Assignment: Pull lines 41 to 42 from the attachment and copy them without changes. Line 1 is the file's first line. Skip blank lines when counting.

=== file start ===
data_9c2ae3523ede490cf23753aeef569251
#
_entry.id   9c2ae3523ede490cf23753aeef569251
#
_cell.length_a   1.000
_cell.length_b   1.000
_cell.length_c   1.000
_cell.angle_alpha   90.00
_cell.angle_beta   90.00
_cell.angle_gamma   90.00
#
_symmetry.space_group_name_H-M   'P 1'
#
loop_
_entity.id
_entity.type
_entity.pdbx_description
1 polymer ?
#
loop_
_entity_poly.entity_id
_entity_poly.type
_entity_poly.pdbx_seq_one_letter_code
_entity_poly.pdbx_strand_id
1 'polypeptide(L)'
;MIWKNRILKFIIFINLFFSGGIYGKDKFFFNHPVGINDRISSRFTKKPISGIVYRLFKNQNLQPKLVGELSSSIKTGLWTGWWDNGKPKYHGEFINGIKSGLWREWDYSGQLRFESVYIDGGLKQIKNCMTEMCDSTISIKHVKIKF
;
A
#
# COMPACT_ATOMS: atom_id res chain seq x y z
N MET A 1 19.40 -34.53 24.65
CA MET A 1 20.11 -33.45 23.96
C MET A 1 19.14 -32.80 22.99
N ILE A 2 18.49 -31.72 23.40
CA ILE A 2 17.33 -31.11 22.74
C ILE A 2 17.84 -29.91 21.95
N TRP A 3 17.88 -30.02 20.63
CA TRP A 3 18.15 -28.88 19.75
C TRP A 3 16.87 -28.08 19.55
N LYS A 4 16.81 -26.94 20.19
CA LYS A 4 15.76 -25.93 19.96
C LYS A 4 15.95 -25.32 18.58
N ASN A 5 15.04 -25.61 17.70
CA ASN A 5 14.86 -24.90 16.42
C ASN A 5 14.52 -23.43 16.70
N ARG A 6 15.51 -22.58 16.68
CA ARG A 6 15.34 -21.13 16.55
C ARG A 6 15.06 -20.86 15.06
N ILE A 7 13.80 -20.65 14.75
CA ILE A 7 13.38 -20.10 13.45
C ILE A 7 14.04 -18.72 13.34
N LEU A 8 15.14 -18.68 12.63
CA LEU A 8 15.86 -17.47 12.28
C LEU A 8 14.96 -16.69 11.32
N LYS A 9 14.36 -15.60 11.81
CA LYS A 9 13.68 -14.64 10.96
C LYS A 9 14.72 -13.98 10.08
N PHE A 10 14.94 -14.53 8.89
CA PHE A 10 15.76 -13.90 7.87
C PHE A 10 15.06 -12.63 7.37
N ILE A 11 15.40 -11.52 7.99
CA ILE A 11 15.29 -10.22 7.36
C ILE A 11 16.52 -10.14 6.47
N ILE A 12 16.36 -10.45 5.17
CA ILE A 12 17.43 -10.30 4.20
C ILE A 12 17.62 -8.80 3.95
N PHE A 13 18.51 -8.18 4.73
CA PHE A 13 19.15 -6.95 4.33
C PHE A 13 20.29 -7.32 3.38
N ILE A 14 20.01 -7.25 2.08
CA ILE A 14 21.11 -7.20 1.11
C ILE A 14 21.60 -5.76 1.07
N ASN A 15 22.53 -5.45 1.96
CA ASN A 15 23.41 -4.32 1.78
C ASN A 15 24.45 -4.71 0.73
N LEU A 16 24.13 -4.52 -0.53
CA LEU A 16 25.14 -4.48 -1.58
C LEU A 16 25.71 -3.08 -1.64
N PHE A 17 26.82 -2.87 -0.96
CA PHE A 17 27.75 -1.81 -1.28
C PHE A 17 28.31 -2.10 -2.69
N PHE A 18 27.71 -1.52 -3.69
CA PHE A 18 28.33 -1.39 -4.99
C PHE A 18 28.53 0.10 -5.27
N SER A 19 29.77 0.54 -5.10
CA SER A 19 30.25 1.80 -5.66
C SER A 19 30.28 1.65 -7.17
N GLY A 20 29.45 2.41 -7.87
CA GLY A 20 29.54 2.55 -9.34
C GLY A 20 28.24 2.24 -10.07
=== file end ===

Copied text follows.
CA LYS A 4 15.76 -25.93 19.96
C LYS A 4 15.95 -25.32 18.58